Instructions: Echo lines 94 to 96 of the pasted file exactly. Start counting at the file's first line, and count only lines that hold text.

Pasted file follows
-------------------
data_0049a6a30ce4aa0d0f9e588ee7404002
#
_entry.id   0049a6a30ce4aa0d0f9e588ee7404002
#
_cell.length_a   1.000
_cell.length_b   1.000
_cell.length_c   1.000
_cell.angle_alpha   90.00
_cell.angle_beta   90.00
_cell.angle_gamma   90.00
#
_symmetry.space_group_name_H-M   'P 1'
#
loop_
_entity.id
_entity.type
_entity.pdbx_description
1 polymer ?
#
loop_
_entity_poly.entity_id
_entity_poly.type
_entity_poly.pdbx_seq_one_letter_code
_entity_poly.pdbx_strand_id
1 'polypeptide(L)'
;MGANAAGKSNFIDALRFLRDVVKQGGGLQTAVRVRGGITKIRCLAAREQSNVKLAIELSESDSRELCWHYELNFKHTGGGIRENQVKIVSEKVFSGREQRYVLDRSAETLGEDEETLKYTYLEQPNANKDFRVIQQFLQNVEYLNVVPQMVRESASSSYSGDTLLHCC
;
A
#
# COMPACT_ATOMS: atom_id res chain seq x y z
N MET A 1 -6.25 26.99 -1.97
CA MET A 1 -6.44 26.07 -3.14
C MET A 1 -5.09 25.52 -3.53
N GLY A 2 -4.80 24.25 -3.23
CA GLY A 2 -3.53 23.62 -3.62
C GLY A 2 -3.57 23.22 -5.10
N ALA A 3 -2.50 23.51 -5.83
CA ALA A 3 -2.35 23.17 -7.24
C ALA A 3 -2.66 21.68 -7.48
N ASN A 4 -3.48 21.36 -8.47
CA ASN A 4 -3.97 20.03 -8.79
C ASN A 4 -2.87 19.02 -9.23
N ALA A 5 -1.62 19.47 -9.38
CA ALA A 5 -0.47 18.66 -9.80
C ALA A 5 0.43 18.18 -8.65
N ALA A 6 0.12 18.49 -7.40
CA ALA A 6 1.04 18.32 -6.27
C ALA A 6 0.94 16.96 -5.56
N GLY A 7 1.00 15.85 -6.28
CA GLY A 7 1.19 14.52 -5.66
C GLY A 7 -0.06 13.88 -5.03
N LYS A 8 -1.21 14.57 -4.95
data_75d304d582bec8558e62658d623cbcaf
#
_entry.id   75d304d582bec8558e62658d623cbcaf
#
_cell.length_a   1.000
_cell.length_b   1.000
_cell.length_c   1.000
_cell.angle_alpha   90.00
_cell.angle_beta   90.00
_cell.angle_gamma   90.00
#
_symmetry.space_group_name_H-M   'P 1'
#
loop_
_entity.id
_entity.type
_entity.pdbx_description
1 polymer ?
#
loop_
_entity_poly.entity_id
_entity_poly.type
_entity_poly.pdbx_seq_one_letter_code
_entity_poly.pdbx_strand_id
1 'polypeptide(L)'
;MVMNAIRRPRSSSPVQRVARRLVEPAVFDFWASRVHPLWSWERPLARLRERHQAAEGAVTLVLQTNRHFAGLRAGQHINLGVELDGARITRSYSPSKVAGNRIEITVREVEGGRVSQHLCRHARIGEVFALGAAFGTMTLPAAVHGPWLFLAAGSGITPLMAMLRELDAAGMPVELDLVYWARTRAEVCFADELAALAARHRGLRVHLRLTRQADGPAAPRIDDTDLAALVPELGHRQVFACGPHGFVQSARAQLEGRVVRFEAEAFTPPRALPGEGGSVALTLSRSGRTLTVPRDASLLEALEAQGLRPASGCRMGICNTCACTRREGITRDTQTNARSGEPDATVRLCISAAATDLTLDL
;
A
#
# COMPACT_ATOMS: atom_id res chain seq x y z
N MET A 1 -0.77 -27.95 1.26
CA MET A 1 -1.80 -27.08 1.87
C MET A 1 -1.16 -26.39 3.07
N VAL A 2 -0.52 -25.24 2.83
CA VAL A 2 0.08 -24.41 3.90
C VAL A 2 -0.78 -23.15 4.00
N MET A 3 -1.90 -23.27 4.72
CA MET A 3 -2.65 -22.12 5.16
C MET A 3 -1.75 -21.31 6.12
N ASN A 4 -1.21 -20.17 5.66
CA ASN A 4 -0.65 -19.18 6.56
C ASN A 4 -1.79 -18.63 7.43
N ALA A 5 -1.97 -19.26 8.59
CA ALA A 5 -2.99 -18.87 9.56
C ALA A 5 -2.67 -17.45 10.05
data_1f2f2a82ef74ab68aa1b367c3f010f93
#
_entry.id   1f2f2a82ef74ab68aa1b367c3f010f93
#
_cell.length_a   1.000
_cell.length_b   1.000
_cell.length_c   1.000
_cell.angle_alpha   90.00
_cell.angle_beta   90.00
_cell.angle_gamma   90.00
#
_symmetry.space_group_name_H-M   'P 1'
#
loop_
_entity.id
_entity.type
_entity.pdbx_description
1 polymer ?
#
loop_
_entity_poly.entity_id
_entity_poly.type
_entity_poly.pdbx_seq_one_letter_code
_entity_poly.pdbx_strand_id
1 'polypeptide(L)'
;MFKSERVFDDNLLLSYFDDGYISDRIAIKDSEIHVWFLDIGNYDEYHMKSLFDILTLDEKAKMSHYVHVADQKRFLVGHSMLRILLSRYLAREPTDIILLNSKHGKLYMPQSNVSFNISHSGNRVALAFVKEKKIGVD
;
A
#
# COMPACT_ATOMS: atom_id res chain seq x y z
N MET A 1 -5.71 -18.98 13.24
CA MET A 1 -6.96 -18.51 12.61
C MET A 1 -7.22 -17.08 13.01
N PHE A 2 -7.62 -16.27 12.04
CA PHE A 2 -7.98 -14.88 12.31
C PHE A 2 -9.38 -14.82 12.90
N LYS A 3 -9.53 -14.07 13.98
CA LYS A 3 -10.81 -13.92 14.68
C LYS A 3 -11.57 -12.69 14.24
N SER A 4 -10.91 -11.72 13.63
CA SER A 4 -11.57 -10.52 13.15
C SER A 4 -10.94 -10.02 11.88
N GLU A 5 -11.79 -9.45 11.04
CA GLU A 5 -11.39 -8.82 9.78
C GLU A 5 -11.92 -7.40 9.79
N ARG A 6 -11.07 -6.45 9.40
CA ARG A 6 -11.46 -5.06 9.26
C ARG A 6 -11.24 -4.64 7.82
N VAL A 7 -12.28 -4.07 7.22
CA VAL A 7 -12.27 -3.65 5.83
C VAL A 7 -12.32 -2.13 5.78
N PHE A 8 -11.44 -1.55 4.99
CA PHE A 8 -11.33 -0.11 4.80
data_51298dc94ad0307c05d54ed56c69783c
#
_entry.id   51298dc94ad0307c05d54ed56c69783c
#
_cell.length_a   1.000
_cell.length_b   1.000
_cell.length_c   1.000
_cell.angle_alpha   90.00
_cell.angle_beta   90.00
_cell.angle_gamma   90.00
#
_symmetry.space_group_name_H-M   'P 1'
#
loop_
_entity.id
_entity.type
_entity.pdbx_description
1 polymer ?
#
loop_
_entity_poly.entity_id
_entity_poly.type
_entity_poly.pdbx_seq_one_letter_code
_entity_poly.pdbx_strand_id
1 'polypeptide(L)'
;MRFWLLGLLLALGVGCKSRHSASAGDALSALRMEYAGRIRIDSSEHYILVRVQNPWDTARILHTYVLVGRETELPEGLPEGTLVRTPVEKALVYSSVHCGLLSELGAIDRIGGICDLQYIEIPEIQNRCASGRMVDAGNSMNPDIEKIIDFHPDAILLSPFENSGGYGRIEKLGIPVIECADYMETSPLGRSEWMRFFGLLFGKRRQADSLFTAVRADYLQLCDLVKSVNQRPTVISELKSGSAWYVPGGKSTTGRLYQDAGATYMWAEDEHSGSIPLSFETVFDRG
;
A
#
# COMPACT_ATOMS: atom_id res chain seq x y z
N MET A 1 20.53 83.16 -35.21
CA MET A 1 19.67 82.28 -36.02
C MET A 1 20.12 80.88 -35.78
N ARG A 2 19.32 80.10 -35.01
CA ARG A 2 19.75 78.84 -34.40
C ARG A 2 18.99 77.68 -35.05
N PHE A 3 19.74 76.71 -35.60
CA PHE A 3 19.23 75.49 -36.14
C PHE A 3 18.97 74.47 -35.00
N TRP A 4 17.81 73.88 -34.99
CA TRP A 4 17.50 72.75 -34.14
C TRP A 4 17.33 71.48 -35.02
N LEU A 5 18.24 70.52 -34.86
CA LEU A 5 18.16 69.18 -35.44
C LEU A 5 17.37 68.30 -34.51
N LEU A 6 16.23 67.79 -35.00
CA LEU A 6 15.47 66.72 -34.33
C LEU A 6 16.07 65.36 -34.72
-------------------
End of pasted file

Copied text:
C ASN A 4 -1.79 -18.63 7.43
N ALA A 5 -1.97 -19.26 8.59
CA ALA A 5 -2.99 -18.87 9.56